In Buddhism, in the Kevattha Sutta (Digha Nikaya 11), the term "ancient of days" is referred to the creator God Brahma,

"“I am the Great Brahma, the Supreme, the Mighty, the All-seeing, the Ruler, the Lord of all, the Controller, the Creator, the Chief of all, appointing to each his place, the Ancient of days, the Father of all that are and are to be.” ."

In Buddhism, although Brahma or God is respected, he is not regarded as omnipotent or all knowing, but someone in samsara who is subject to ignorance, birth and death (over billions of years) and a disciple of the Buddha.


In the Bahá’í Faith, 'the Ancient of Days' is one of the titles with which Bahá’u’lláh refers to Himself.[8]


In Esoteric tradition, the Ancient of Days is also known as Sanat Kumara.

Modern references

Ancient of Days is a well-known Anglican hymn, also known by its tune, Albany, by William Doane, the first Episcopal bishop of Albany, New York.[9]

"The Ancient of Days", is a 1992 song composed by Gary Sadler and Jamie Harvill. Also the cover of a 1978 album by the band "Slave"

The 'Ancient of Days' is a term for God in Phillip Pullman's 'His Dark Materials' trilogy.

'Ancient of Days' is the name of a metal band from Leeds, UK.


  1. ^ "Daniel 7". (KJV).;&version=9. Retrieved 21 January 2008.  
  2. ^ Easton, M. G. (1897). Easton's Bible Dictionary, "Ancient of Days".   "In contrast with all earthly kings, his days are past reckoning."
  3. ^ Glossary entry for Ancient of Days at the Internet Archive; Van Morrison. Retrieved 21 January 2007
  4. ^ Cartlidge and Elliott, 69-72
  5. ^ The Tome of the Great Council of Moscow (1666-1667 A.D.), Ch. 2, 43-45; tr. Hierodeacon Lev Puhalo, Canadian Orthodox Missionary Journal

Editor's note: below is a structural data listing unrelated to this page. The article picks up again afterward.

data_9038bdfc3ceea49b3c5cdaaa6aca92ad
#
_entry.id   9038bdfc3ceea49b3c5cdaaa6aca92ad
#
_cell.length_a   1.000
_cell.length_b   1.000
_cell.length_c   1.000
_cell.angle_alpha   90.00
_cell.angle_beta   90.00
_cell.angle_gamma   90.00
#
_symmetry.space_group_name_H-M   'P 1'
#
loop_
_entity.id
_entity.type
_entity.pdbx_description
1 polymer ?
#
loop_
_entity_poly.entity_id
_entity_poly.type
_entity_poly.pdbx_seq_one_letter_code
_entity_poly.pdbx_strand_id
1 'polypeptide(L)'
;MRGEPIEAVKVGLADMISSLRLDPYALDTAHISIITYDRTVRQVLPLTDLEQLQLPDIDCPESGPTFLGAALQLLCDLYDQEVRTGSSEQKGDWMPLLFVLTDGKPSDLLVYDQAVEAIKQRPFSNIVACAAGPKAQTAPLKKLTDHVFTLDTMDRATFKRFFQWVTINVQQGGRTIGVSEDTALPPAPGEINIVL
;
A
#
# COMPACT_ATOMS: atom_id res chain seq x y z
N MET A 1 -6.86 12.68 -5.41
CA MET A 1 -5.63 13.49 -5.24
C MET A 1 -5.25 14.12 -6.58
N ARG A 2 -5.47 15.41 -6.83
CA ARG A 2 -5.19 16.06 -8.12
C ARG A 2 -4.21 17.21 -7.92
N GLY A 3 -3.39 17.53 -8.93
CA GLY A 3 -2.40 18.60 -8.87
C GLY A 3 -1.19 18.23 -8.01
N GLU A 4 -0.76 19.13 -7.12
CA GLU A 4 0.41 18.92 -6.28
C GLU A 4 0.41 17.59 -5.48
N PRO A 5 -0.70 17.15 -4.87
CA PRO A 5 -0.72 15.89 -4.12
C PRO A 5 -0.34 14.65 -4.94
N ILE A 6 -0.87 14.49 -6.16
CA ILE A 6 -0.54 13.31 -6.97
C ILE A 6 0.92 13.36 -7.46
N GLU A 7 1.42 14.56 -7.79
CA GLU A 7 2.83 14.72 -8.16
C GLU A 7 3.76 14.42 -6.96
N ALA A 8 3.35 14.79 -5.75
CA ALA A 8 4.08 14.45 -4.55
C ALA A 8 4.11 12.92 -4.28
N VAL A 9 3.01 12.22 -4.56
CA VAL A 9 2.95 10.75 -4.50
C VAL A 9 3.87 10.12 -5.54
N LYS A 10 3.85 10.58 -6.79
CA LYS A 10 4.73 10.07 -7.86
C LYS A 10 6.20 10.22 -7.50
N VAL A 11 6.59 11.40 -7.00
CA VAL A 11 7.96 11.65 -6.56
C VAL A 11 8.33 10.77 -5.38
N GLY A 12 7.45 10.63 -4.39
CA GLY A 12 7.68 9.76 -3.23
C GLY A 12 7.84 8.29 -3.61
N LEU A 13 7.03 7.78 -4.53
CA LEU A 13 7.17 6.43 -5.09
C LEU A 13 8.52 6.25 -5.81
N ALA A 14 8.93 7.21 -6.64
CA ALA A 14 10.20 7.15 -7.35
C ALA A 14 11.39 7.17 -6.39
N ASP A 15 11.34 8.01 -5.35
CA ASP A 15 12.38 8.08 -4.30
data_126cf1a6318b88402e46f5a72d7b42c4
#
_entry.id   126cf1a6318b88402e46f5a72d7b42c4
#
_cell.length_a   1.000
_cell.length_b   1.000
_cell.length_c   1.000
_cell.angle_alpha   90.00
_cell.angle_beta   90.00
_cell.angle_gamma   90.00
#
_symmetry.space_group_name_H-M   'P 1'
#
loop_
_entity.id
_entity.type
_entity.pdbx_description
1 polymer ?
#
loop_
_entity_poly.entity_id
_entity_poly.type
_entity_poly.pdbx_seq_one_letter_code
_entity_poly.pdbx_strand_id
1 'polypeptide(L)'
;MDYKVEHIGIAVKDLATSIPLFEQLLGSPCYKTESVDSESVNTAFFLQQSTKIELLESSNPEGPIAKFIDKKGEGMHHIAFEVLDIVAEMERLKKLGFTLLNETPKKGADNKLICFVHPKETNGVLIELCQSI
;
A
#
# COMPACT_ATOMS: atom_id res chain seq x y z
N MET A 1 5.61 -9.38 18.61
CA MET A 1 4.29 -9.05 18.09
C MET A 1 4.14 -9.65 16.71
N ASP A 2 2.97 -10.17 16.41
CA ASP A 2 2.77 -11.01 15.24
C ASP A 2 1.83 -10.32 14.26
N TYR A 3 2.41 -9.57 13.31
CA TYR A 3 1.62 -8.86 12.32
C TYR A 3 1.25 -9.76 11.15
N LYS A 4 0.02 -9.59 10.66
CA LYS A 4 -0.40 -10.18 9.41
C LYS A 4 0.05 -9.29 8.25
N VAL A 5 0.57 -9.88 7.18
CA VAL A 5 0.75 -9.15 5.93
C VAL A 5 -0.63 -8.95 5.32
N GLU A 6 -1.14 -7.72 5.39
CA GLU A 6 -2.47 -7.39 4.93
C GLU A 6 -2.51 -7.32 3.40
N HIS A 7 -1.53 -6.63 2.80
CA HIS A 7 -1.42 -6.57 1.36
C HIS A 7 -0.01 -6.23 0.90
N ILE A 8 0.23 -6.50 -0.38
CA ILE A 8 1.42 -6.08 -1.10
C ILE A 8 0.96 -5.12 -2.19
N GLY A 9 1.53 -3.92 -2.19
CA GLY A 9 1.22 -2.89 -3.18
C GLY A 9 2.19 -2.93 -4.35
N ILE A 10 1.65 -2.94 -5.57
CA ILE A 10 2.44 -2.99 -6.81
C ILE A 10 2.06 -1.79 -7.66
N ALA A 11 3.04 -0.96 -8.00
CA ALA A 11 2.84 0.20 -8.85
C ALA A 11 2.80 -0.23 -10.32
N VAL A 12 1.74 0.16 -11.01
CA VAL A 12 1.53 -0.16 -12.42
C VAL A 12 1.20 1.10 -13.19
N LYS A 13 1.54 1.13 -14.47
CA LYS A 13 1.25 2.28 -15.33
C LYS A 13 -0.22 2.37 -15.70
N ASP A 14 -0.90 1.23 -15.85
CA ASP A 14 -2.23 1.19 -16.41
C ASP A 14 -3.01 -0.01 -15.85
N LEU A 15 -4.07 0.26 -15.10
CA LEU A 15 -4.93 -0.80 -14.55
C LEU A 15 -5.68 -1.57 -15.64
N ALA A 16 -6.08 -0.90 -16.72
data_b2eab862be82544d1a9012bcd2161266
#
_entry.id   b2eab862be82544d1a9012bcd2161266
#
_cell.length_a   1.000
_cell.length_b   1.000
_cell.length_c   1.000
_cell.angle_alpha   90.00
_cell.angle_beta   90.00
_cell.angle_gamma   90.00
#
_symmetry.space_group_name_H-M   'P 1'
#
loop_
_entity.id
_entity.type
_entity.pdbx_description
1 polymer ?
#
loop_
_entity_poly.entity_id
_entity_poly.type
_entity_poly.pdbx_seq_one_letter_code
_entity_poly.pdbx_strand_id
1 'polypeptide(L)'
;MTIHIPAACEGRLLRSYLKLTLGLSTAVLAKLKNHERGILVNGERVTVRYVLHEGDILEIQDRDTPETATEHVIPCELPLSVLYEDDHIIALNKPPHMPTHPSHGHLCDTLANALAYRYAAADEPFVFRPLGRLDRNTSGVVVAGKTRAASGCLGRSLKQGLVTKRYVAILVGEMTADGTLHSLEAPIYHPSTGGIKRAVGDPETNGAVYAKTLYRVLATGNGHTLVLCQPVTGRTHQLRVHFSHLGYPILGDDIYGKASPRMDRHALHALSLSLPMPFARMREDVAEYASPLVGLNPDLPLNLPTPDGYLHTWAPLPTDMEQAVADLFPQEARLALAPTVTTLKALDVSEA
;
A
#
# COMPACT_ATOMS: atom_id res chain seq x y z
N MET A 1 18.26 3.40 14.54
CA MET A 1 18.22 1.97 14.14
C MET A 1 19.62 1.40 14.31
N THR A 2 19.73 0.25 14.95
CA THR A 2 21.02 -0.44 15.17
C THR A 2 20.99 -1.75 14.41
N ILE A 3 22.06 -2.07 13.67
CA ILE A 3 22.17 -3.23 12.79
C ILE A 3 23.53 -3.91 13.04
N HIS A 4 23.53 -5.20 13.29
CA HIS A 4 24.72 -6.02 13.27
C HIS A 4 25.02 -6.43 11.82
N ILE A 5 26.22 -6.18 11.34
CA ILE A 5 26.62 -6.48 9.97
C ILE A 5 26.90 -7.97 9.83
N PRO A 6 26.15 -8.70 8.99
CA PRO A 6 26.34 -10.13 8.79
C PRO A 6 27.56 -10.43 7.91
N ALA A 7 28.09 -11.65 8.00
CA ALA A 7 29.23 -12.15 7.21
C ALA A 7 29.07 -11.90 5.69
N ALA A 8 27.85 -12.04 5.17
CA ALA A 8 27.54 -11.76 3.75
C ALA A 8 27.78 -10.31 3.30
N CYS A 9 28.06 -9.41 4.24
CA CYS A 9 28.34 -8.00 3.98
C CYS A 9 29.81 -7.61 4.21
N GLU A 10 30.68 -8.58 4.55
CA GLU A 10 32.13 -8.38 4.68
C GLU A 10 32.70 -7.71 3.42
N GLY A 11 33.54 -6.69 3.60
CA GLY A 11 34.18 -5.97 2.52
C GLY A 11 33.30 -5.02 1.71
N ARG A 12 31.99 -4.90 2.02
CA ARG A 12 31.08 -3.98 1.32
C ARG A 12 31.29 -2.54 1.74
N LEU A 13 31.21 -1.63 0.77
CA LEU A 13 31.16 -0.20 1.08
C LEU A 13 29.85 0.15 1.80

6. ^ "Doctrine & Covenants 27:11". Retrieved 19 May 2008.  
  7. ^ Dowson, John (1820-1881) (1879). A classical dictionary of Hindu mythology and religion, geography, history, and literature. London: Trübner.   [Reprint, London: Routledge, 1979]. ISBN 0-415-24521-4
  8. ^ The World Order of Bahá’u’lláh, Shoghi Effendi, US Bahá’í Publishing Trust, 1991 first pocket-size edition, pg. 206
  9. ^ W.C. Doane, Ancient of Days, or Albany, Song # 363, The Hymnal 1982 (Church Publishing 1982), ISBN 0-89869-120-6.


  • Cartlidge, David R., and Elliott, J.K.; Art and the Christian Apocrypha, Routledge, 2001, ISBN 0415233925, 9780415233927, Google books


Bible wiki

Up to date as of January 23, 2010

From BibleWiki

an expression applied to Jehovah three times in the vision of Daniel (7:9, 13, 22) in the sense of eternal. In contrast with all earthly kings, his days are past reckoning.

This entry includes text from Easton's Bible Dictionary, 1897.

what mentions this? (please help by turning references to this page into wiki links)

A name given to God by the Prophet Daniel (7:9, 7:13, 7:22), in which he contrasts His eternal powers with the frail existence of the empires of the world. It is from these descriptions of the Almighty that Christian art derived its general manner of representing the first person of the Holy Trinity. Ancient of Days is expressed in Aramaic by Atiq yomin; in the Greek Septuagint by palaios hemeron; and in the Vulgate by Antiquus dierum.

Portions of this entry are taken from The Catholic Encyclopedia, 1907.
This article needs to be merged with ANCIENT OF DAYS (Jewish Encyclopedia).